The only amp at this time I'd be interested in at this point would be a PF-800.
I guess I'm an Ampeg guy. I can honestly say, I like the PF-500 more than my old early 70's SVT...mostly due to the weight difference, but I do love the features on the PF-500.
I buy what I like and it's based upon what I like only unless it's something I can't try out for myself. However, endorsers sell gear, so I totally get why most companies go after them.
Um, what is the question again? ;)
The only brand I am loyal to is Fender, and only with their Jazz basses. Fell in love with them in the early'80's and after trying other brands, have settled with a plain MIA, 4 string Jazz. Nothing sounds the same, nothing feels the same, nothing is as comfortable for me to play. Other than that, cabs and amps have come and gone, and after 40+ years of bass playing, there are a couple of brands that I know I don't like, and avoid them.
For me, seeing certain players being endorsed by a company will definitely reduce my interest in that brand.
I have a similar problem seing a brand or product line being consistently promoted with for instance a "hard rock" attitude and then you realize that the only time (ever) you see this product is in the jazz/fusion scene or similar.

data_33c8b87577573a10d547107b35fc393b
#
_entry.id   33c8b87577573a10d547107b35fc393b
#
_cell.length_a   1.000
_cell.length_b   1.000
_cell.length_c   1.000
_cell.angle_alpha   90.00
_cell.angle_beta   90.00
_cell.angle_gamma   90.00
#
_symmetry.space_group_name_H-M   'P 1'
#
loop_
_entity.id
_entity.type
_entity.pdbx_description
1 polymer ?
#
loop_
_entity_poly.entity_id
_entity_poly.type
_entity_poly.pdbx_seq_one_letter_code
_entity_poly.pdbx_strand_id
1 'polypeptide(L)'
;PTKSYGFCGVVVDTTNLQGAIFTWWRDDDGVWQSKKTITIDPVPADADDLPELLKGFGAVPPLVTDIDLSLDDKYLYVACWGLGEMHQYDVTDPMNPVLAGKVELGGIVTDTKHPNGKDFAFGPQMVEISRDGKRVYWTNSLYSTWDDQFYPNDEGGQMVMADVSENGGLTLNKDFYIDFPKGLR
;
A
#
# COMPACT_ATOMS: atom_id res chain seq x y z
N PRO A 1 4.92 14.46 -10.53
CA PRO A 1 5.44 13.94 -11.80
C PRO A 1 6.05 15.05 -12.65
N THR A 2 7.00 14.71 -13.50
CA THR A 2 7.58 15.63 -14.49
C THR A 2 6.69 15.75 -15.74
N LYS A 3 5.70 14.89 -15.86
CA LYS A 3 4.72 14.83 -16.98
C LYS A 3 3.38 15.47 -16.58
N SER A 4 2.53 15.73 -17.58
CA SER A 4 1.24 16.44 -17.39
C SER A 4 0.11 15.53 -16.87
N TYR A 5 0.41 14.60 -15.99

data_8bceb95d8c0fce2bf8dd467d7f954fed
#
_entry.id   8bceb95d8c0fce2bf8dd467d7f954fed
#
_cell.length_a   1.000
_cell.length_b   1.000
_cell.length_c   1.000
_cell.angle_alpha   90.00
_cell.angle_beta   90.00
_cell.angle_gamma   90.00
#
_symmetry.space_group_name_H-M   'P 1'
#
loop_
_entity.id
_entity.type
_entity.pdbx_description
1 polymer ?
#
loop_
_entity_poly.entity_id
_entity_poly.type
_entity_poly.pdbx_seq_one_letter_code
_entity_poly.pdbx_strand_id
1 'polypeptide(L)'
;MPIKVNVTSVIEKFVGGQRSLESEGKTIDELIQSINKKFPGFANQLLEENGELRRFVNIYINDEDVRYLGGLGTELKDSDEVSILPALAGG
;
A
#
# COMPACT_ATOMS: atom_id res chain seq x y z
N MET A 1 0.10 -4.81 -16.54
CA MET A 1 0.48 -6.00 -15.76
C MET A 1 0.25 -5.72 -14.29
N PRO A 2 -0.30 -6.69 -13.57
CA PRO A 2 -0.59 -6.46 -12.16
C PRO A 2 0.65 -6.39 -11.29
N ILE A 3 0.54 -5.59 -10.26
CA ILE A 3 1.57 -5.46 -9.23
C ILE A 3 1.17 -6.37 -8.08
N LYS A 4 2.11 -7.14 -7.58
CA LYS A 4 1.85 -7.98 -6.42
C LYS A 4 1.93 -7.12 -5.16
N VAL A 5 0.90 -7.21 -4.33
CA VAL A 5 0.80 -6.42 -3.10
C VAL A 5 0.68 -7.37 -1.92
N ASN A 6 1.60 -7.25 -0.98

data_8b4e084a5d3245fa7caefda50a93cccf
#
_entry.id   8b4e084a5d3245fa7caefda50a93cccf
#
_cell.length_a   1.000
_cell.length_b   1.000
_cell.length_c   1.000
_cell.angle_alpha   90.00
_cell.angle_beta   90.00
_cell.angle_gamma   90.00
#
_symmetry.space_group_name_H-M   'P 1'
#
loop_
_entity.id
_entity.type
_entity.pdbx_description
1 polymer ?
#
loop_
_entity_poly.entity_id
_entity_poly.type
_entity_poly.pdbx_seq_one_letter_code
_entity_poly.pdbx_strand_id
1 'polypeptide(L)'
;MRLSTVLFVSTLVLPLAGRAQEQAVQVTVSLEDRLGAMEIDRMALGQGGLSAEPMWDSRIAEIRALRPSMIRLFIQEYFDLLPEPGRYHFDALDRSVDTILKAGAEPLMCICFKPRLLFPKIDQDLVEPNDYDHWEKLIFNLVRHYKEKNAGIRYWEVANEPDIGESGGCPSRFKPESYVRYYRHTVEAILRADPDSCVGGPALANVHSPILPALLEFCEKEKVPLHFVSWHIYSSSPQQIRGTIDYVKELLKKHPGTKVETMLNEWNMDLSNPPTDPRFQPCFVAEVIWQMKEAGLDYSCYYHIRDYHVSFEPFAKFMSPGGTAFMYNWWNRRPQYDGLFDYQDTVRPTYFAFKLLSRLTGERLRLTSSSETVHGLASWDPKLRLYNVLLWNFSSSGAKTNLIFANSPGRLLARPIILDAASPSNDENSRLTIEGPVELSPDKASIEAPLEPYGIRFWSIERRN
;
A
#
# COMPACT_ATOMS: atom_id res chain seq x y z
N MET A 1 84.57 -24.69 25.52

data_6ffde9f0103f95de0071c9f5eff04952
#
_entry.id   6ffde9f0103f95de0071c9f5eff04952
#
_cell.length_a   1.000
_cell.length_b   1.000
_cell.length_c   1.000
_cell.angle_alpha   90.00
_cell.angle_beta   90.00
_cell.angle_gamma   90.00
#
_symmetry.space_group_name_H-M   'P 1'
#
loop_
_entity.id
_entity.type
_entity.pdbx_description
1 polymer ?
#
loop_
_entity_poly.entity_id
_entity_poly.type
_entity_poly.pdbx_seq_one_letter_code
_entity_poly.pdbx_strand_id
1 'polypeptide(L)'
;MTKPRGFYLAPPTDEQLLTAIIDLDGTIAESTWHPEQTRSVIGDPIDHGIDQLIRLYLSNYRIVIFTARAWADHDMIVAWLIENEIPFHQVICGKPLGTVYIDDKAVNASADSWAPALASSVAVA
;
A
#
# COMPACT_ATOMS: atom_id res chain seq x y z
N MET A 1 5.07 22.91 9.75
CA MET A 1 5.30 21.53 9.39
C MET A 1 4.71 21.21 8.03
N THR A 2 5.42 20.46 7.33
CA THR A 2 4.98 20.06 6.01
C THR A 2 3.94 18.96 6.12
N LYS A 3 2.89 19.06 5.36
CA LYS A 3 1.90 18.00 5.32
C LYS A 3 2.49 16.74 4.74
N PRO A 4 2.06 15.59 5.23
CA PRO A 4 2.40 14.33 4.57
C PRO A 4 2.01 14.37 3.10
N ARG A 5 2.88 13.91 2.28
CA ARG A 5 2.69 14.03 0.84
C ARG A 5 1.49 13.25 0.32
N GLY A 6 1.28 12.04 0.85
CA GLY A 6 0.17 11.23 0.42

While it's hard to be wrong with a Fender P plugged into an Ampeg SVT with matching 8x10cab, i never met the unfortunate situation where a band would not hire me because i lack this gear.
I do play aguilar gear because i like the looks, the feel and the sound - and the company.
I've had a lot of email contact with them prior to buying my gear and i was being a pain in the lower backside with all my questions but they answered them all to my full satisfaction, so when i had to decide between the aguilar agro and the darkglass without the possibility to test them, i went with the brand i knew and liked.
And i have no idea who's endorsing for them - i don't care either since endorsing usually means that these artists get paid for telling everyone that they are using this gear and must not be caught with their pants down, playing something else (which they often do).
I don't play Ashdown equipment for non rational reasons as well - i only had two experiences with their equipment and in both cases, i did not like it one bit. Did i play bad amps and there are some Ashdowns that sound great? Maybe. Do I care? No. Is that unfair? I guess so.
When I started playing bass in 1975 we only had a chance to get bass guitars and amps from two little shops: a old-established mom and pop-shop and a young man, opening a brand new one.
The old-established had some Hoefner-stuff, a single Gibson Grabber and crappy amps lika the F.A.L. Kestrel I got from there. My parents decidet to buy there, because they knew the shop for years. For accordeons, brass and flutes. Not that good decision.
The other shop had Fender-basses and a small, but a varriety of cabs and amps, and lots of guitar stuff. The owner just was some years older than I was, and he played bass, and liked to talk music. So guess where I hung around.